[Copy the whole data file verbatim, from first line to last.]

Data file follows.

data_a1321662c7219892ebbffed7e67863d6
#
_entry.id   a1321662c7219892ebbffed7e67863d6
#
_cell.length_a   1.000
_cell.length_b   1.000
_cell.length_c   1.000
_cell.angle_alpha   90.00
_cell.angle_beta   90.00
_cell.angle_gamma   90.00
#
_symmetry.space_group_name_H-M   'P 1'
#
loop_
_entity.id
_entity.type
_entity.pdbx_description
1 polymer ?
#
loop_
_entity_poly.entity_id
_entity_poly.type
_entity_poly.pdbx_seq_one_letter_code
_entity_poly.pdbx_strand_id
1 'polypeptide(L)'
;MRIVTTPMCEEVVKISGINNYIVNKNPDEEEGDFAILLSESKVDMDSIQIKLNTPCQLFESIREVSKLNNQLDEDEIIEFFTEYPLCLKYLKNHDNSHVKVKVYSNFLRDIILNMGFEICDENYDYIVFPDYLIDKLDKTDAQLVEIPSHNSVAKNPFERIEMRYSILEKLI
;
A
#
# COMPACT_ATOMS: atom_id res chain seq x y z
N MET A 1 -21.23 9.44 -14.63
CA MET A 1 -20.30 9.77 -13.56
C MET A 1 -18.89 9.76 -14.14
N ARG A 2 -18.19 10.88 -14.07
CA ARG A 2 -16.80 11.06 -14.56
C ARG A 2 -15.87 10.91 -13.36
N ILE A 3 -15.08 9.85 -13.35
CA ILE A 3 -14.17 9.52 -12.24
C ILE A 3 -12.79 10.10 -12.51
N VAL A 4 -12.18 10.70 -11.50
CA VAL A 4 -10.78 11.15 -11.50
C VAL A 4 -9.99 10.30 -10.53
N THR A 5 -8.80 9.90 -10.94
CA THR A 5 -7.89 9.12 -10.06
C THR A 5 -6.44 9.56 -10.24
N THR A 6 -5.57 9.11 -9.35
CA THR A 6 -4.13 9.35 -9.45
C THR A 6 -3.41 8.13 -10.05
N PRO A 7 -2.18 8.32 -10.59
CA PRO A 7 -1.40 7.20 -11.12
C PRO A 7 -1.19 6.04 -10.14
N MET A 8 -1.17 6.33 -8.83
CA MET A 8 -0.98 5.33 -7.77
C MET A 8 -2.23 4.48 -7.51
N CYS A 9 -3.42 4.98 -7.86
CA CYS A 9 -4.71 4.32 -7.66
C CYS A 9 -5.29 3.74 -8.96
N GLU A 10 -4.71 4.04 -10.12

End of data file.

data_a1321662c7219892ebbffed7e67863d6
#
_entry.id   a1321662c7219892ebbffed7e67863d6
#
_cell.length_a   1.000
_cell.length_b   1.000
_cell.length_c   1.000
_cell.angle_alpha   90.00
_cell.angle_beta   90.00
_cell.angle_gamma   90.00
#
_symmetry.space_group_name_H-M   'P 1'
#
loop_
_entity.id
_entity.type
_entity.pdbx_description
1 polymer ?
#
loop_
_entity_poly.entity_id
_entity_poly.type
_entity_poly.pdbx_seq_one_letter_code
_entity_poly.pdbx_strand_id
1 'polypeptide(L)'
;MRIVTTPMCEEVVKISGINNYIVNKNPDEEEGDFAILLSESKVDMDSIQIKLNTPCQLFESIREVSKLNNQLDEDEIIEFFTEYPLCLKYLKNHDNSHVKVKVYSNFLRDIILNMGFEICDENYDYIVFPDYLIDKLDKTDAQLVEIPSHNSVAKNPFERIEMRYSILEKLI
;
A
#
# COMPACT_ATOMS: atom_id res chain seq x y z
N MET A 1 -21.23 9.44 -14.63
CA MET A 1 -20.30 9.77 -13.56
C MET A 1 -18.89 9.76 -14.14
N ARG A 2 -18.19 10.88 -14.07
CA ARG A 2 -16.80 11.06 -14.56
C ARG A 2 -15.87 10.91 -13.36
N ILE A 3 -15.08 9.85 -13.35
CA ILE A 3 -14.17 9.52 -12.24
C ILE A 3 -12.79 10.10 -12.51
N VAL A 4 -12.18 10.70 -11.50
CA VAL A 4 -10.78 11.15 -11.50
C VAL A 4 -9.99 10.30 -10.53
N THR A 5 -8.80 9.90 -10.94
CA THR A 5 -7.89 9.12 -10.06
C THR A 5 -6.44 9.56 -10.24
N THR A 6 -5.57 9.11 -9.35
CA THR A 6 -4.13 9.35 -9.45
C THR A 6 -3.41 8.13 -10.05
N PRO A 7 -2.18 8.32 -10.59
CA PRO A 7 -1.40 7.20 -11.12
C PRO A 7 -1.19 6.04 -10.14
N MET A 8 -1.17 6.33 -8.83
CA MET A 8 -0.98 5.33 -7.77
C MET A 8 -2.23 4.48 -7.51
N CYS A 9 -3.42 4.98 -7.86
CA CYS A 9 -4.71 4.32 -7.66
C CYS A 9 -5.29 3.74 -8.96
N GLU A 10 -4.71 4.04 -10.12